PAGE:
The day was a beautiful one, with a light twelve-knot breeze carrying us over the countryside. I don’t think the pine flats and the cranberry bogs of Jersey have ever looked so good to me. There is no thrill I know comparable to flying so leisurely at so low an altitude. The pilot introduced us to one of the sports of the game—probably a forbidden one—“bouncing” off the trees. It sounds very simple, but it is difficult to do properly, at least for the novice, and it isn’t as safe as reading “All Hands” back in your bunk. Pick out a tall tree a few hundred yards ahead, and judging carefully the altitude, distance, and force of the wind, valve just enough gas to descend to the very top of the tree. The basket rests momentarily in the cushion of foliage; then the ropes become slack as the weight is released from the balloon proper, and it immediately springs aloft. The surge of the balloon upward has enough power to carry it to another tree, perhaps two hundred yards distant, and another bounce. In the wooded area of coastal New Jersey this can be kept up for miles. Of course if you miss a tree, you have to drop a little sand and start over again.
Although we were flying at only two hundred feet, we could see for miles: the occasional deer lurking in the undergrowth of the scrub pines, the neat truck gardens, the white blobs of chicken ranches that litter the Jersey scene, and, from time to time, the pickup truck with two sailors aboard that was following us. I suspect the sailors were having as much fun as we were. Their mission was to track us and to bring us home when we landed. We would see them driving down a road, with us in sight; then the wind would shift, and the truck would have to backtrack, find another country lane, and, as often as not, discover that the road was a dead end, leading to a small sawmill or a cranberry bog.
After about two hours of floating, with each of us taking his turn as pilot, we picked a small open pasture and landed. The landing is always a tricky business. The descent must be very gradual, not abrupt, since the basket will touch the ground at the speed of the surface wind and with a force proportionace to the angle of descent. Anything over five miles an hour can result in bruises and sprains. And at the exact moment the ground is touched, the balloon must be “ripped” by pulling a cord attached to a zipper that runs vertically across its surface, thus releasing the gas almost instantaneously—it is like sticking a pin in a child’s balloon—and allowing the basket to come to a stop.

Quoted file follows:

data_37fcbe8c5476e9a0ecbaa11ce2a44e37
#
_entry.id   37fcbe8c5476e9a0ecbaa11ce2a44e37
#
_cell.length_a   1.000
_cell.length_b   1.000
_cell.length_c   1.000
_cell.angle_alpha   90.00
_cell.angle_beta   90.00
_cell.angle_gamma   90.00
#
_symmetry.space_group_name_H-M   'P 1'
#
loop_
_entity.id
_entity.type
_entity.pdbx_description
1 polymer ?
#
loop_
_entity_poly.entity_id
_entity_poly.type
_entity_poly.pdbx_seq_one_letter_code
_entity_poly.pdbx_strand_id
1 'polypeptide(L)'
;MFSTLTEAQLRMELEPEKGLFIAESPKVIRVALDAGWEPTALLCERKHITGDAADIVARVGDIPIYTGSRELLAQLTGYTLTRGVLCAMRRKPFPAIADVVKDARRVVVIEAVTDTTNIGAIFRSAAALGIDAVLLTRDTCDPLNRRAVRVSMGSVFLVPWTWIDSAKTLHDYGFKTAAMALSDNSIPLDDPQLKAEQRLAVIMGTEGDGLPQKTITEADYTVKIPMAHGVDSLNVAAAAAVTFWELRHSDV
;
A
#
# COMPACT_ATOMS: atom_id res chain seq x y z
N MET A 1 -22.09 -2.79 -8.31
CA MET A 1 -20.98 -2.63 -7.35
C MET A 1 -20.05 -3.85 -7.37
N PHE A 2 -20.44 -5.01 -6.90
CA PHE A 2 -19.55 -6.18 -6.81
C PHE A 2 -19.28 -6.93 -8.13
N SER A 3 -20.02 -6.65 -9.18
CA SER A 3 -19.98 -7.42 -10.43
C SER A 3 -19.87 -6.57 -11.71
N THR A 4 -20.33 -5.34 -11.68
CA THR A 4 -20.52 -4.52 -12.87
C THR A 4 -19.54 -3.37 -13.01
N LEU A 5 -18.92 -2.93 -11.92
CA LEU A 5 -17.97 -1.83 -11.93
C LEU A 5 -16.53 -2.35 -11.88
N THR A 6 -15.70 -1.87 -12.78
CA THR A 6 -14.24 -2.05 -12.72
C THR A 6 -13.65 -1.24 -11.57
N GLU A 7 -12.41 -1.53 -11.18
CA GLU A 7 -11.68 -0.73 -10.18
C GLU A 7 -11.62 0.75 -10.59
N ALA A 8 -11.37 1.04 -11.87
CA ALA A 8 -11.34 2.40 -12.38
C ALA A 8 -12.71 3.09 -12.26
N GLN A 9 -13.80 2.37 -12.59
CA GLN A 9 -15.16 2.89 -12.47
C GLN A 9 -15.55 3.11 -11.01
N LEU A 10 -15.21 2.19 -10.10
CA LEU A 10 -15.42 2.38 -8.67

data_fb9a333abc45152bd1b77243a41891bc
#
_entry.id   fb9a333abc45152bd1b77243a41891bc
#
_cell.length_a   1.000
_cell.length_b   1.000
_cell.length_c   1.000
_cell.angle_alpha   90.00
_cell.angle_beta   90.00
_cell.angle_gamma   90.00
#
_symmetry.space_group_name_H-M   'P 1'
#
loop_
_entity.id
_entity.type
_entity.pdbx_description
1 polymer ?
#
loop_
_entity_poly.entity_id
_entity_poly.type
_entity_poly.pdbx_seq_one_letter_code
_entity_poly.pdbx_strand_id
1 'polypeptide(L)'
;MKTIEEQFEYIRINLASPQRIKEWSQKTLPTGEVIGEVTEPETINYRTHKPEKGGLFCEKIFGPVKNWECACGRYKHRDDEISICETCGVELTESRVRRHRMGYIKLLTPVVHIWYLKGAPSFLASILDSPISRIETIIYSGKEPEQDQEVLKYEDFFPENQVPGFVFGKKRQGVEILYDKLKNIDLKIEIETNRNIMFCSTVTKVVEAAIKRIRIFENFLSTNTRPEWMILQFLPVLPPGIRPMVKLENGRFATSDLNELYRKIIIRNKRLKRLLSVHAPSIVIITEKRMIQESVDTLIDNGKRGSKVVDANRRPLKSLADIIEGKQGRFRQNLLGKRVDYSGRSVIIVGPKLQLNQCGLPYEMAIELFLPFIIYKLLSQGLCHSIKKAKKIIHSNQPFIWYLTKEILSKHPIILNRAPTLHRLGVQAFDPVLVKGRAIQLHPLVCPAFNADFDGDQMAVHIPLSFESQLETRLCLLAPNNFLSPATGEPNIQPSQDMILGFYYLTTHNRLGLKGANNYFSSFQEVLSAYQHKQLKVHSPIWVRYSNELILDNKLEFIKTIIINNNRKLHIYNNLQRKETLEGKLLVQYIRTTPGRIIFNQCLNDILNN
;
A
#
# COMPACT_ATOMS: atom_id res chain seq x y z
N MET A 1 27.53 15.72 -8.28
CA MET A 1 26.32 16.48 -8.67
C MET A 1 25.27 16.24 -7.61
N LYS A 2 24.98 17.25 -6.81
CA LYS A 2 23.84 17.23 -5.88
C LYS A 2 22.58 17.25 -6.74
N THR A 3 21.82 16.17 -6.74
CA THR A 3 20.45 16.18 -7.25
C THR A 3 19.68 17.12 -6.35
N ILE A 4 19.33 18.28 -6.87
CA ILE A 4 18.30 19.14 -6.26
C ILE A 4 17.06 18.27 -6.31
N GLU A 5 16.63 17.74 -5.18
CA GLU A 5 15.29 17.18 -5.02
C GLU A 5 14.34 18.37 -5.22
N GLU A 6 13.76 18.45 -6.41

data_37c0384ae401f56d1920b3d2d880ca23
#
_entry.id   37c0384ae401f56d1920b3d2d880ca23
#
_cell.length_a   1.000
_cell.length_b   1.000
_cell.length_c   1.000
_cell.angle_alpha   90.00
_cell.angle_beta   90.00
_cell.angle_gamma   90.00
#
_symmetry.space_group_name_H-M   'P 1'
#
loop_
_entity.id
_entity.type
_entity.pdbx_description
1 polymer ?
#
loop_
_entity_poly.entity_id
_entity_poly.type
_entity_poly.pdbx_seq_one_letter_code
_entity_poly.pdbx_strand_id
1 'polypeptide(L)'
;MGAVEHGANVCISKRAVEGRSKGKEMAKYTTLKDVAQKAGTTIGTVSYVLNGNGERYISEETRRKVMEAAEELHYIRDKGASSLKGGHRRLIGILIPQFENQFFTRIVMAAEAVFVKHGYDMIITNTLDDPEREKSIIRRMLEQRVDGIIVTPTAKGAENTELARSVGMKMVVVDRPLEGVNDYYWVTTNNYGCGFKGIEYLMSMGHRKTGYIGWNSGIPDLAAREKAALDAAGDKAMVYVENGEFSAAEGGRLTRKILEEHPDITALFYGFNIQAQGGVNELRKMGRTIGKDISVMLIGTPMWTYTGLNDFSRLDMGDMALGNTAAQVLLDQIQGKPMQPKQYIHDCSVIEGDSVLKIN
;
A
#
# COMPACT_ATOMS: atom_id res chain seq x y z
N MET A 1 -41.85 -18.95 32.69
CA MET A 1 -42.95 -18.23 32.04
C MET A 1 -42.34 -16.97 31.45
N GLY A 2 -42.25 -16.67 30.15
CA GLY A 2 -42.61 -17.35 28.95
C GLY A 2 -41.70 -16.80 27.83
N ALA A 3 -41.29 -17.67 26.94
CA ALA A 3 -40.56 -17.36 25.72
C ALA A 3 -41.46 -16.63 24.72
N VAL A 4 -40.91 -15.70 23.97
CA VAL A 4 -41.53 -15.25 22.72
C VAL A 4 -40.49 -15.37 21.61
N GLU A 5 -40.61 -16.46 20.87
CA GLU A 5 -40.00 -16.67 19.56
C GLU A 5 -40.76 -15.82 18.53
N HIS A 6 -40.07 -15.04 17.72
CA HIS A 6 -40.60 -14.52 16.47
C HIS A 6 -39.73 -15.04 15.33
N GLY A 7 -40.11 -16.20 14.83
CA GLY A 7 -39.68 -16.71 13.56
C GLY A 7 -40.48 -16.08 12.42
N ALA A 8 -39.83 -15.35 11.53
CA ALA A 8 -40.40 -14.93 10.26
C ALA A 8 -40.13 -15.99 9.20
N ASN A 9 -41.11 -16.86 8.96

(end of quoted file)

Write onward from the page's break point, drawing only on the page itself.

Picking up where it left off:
Our landing was uneventful. No one had a scratch, and the pickup crew was on hand in a few minutes to help us fold the balloon and pack it in the basket. We boarded the truck and, the sun being below the yardarm, stopped at the nearest tavern, where the pilot, as was traditional, bought beers for the cadets and the pickup crew. Then back to the station for long bull sessions with the other guys, who had not yet been so fortunate as to have their first balloon hop.
The second flight I made was pretty much like the first, as I remember, although possibly a little tamer. This was probably because the pilot that day was an older officer. I don’t recall that he let us do any bouncing off the trees; it was probably too rich for his blood, as it would be for mine now. The thing I remember best about the second flight is the landing. After we had cruised for an hour and a half, a summer-afternoon thunderstorm came up. One of the rules was that the balloon was not to be allowed to go into a thunderstorm (the wind blows toward such a disturbance); it should land before reaching it. This was a sensible rule, of course, since no control except that of altitude can be exercised over a free balloon, and the force of air movements within a thunderstorm is such that vertical control is usually impossible. In addition, the added weight of the water can cause considerable difficulty.
The thunderstorm came up suddenly, and we were headed right for it. The wind picked up rapidly while we looked for a spot to land. The area was wooded, and it was several minutes before a suitable space appeared. By that time the wind was blowing about twenty knots, the skies were black, and a few large drops of rain were falling. The pilot, an experienced flier, maneuvered the balloon skillfully into the field and ripped it just as we touched the ground. It was a good landing, but the strong wind caught the fabric of the half-deflated balloon and dragged us, like a drunken ship under sail, a hundred yards across the field before we were able to disentangle ourselves. The damage was slight, but all of us were bruised and stiff the next day. I limped around for a week thereafter.